There are a couple of advantages in getting a degree in film. First, you could make some really good connections with other people who have a higher likely hood of working in the industry, that will give you a boost in your networking. And, the professors you will be working with will have a higher likelihood of having contacts in the entertainment industry. You will also be trained to think like a filmmaker which could help.

However, I took a class with a well know and established DP and in talking with him he commented that my background in engineering should be a very good combination for a filmmaker. So, it isn't necessary to have a film degree. Just remember, that like any other business, you won't start out being a director or producer. Your first job on a movie may well be holding a clipboard and just checking in props.

Just a point of view from someone without a film degree trying to make it in movies.

Garrett Low
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Old October 25th, 2010, 01:20 PM   #7
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Thanks Garrett, so now I understand that a film degree isn't really necessary to work in the industry, which helps a lot. The only problem is that it seems to be the only thing I am passionate in. Picking another major would likely bore me to death, which is what I'm worried about. I go to Chico State, and aside from its party reputation, it is a very good state school. I don't know if I could handle a business major, things don't soak in unless I have some interest in them, so i feel like it would be hard, or at the very least, extremely boring.
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Old October 26th, 2010, 08:57 AM   #8
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Consider why a film exists in the first place ... that is, to tell a story about something. You may have all the technical knowledge possible about filmmaking but unless you have something worthwhile and interesting to say, your films will be flops. While a technique-specific curriculm like film school conveys valuable technical knowledge, a more humanistic liberal arts education can help make you a more rounded person who can analyse life's experiences and generate ideas about them that are worth paying attention to. The technical aspects can be learned on your own from independent study and from books. So I would say by all means get as much formal education as possible but consider majoring in a subject such as english, history, philosophy, music or art history, poly sci, classics, etc that develop you as a person and cultivate your overall intellectual, observational, and analytic abilties rather than focussing more narrowly on technical issues. Perhaps minor in film studies or production.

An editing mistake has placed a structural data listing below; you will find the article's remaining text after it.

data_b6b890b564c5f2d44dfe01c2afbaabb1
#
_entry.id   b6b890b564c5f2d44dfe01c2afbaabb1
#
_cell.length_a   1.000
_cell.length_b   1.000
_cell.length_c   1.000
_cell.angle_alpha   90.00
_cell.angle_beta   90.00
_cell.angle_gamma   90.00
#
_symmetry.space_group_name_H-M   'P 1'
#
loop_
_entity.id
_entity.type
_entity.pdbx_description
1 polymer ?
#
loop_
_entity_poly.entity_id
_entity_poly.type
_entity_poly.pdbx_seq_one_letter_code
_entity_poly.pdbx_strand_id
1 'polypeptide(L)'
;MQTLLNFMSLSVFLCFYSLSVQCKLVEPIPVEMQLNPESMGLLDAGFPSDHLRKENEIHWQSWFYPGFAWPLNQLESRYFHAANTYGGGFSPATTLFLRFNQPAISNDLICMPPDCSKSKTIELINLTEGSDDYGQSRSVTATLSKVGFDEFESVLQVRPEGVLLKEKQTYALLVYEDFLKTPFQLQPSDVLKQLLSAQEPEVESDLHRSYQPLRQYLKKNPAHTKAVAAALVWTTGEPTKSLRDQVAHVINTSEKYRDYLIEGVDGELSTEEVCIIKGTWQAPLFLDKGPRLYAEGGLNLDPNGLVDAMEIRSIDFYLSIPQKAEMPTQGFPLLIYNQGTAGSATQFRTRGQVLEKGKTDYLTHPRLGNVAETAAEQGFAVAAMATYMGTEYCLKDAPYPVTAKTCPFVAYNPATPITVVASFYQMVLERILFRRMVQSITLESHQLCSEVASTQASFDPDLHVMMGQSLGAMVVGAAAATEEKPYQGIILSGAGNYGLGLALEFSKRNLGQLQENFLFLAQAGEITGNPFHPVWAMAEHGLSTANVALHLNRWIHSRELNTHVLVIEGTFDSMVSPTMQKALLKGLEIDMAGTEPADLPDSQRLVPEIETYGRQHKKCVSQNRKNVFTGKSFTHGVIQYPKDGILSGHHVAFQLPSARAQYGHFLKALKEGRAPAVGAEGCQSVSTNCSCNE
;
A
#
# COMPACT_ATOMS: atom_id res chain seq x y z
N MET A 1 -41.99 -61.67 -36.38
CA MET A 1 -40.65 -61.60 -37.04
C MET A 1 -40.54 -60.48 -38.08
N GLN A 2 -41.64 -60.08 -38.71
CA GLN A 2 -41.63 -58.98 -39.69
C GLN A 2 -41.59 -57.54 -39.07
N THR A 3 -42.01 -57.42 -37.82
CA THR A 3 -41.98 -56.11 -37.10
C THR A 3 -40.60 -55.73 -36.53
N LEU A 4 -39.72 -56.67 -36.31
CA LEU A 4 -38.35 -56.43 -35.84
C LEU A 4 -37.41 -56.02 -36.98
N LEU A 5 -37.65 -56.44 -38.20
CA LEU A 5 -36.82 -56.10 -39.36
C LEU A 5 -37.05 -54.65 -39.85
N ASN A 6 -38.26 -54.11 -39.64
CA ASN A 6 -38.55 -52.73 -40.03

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Old October 26th, 2010, 05:36 PM   #9
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thanks for the advice Steve, that seems to be the general theme of all the advice I'm getting. Now i just have to pick a general major to pick that I will be interested in